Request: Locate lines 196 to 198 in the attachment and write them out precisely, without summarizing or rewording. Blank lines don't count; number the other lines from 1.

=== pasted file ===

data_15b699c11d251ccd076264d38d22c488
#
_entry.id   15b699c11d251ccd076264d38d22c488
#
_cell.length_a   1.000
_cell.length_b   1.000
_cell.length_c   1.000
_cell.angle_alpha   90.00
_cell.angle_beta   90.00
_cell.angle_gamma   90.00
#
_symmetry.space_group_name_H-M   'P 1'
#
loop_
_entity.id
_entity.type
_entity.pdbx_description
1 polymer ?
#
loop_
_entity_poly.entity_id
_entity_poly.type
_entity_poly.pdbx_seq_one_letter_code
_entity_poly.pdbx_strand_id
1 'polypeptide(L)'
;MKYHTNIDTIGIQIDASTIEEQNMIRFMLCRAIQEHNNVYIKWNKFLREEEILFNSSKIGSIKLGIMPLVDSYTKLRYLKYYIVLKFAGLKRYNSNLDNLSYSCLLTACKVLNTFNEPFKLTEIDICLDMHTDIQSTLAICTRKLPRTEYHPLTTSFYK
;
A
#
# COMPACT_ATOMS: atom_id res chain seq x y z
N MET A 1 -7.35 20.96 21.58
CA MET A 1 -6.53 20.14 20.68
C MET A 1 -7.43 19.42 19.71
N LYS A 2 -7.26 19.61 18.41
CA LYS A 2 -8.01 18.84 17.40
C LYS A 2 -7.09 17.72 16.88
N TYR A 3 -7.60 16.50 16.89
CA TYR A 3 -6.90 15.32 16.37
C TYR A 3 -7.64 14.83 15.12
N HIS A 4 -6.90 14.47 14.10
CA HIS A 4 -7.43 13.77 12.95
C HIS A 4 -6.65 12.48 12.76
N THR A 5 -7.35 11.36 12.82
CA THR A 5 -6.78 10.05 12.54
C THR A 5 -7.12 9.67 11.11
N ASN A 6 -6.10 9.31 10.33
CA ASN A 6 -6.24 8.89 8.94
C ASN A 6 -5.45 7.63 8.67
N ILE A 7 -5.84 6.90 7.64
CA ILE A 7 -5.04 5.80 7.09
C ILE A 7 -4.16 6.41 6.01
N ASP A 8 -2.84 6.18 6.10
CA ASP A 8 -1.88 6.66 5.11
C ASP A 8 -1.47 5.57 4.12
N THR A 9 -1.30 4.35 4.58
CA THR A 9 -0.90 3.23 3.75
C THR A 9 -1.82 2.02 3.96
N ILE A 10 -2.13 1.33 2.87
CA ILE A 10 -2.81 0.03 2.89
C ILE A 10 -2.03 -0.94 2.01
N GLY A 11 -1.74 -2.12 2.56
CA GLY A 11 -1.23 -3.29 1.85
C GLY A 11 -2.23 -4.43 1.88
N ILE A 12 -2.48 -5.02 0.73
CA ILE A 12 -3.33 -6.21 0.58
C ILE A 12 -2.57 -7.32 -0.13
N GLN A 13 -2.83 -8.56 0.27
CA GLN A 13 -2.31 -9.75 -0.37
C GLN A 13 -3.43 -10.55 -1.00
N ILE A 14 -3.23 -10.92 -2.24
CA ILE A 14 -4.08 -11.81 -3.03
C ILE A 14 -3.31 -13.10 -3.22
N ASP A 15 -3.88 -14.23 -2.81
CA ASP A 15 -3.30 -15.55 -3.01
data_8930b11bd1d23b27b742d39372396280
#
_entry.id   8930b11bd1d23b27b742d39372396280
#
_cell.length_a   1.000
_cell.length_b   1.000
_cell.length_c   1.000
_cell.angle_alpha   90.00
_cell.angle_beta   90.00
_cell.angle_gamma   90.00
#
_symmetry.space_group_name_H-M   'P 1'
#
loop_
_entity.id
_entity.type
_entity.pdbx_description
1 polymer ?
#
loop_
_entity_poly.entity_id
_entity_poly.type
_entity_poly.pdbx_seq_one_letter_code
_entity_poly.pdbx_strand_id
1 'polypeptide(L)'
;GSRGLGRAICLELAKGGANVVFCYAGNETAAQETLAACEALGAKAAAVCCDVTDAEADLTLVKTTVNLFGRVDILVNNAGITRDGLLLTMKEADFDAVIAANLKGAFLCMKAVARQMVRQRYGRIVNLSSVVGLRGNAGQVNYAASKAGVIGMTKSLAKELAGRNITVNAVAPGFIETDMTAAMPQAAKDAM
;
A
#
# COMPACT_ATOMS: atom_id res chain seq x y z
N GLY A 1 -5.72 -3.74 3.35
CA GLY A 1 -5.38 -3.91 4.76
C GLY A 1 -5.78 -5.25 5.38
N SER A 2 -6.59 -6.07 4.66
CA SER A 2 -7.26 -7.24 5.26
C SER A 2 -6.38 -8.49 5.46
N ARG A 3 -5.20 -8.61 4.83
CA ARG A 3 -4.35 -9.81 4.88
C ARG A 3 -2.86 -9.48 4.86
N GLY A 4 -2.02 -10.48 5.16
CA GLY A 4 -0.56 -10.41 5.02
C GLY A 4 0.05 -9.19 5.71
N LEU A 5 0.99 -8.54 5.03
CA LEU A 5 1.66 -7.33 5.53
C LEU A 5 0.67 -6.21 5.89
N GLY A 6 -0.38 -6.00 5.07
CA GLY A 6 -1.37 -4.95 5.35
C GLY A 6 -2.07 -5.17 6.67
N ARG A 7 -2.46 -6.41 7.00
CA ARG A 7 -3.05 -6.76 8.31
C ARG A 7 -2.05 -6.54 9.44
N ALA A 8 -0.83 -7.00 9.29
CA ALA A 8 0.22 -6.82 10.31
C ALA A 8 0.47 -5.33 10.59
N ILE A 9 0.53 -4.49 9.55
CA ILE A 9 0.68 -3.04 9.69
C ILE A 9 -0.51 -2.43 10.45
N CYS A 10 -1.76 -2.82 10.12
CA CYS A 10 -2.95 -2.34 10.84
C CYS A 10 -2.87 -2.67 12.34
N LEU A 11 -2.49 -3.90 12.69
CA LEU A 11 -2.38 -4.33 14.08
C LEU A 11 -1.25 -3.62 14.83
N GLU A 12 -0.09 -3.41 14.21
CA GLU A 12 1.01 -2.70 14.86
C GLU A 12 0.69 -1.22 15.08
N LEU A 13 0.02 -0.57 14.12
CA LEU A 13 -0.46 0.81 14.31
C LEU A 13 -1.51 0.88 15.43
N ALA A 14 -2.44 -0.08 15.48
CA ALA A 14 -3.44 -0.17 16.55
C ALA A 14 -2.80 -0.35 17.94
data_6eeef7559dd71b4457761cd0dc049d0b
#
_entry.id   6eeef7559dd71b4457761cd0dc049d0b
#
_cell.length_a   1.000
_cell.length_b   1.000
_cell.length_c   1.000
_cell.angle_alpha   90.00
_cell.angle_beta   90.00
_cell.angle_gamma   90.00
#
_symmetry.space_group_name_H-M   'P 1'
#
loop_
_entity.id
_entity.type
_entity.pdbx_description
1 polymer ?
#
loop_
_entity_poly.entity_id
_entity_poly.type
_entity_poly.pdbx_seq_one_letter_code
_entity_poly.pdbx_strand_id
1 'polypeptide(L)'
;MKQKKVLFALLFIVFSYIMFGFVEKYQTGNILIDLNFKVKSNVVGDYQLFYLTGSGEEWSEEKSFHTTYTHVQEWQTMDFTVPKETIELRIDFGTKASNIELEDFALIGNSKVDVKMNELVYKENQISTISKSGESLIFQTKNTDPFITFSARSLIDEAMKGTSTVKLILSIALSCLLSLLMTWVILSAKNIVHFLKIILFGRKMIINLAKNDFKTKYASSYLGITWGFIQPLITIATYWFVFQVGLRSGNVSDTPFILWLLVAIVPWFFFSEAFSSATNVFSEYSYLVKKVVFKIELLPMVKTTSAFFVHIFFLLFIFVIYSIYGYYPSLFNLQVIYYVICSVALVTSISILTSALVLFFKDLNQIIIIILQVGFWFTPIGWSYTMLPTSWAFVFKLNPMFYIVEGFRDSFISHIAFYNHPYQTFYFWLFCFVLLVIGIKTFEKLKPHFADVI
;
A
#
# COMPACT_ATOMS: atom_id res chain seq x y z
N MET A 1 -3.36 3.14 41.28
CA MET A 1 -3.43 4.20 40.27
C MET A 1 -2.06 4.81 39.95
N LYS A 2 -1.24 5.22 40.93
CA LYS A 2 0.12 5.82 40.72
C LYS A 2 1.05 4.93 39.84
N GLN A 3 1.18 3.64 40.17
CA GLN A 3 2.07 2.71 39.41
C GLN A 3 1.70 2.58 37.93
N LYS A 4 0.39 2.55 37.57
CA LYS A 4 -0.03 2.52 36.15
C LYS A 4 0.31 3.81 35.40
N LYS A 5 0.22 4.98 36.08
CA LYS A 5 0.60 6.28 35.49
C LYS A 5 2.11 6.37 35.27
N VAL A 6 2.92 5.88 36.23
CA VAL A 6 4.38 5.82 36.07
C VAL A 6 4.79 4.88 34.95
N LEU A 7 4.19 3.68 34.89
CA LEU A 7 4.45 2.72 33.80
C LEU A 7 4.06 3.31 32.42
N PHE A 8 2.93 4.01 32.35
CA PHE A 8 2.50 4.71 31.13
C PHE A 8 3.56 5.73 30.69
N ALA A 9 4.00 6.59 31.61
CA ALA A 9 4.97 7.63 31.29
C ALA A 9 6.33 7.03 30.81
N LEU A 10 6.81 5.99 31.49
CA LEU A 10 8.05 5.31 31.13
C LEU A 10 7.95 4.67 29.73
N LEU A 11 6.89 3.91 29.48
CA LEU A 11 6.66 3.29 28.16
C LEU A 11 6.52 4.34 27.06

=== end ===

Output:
CA LEU A 7 4.45 2.72 33.80
C LEU A 7 4.06 3.31 32.42
N PHE A 8 2.93 4.01 32.35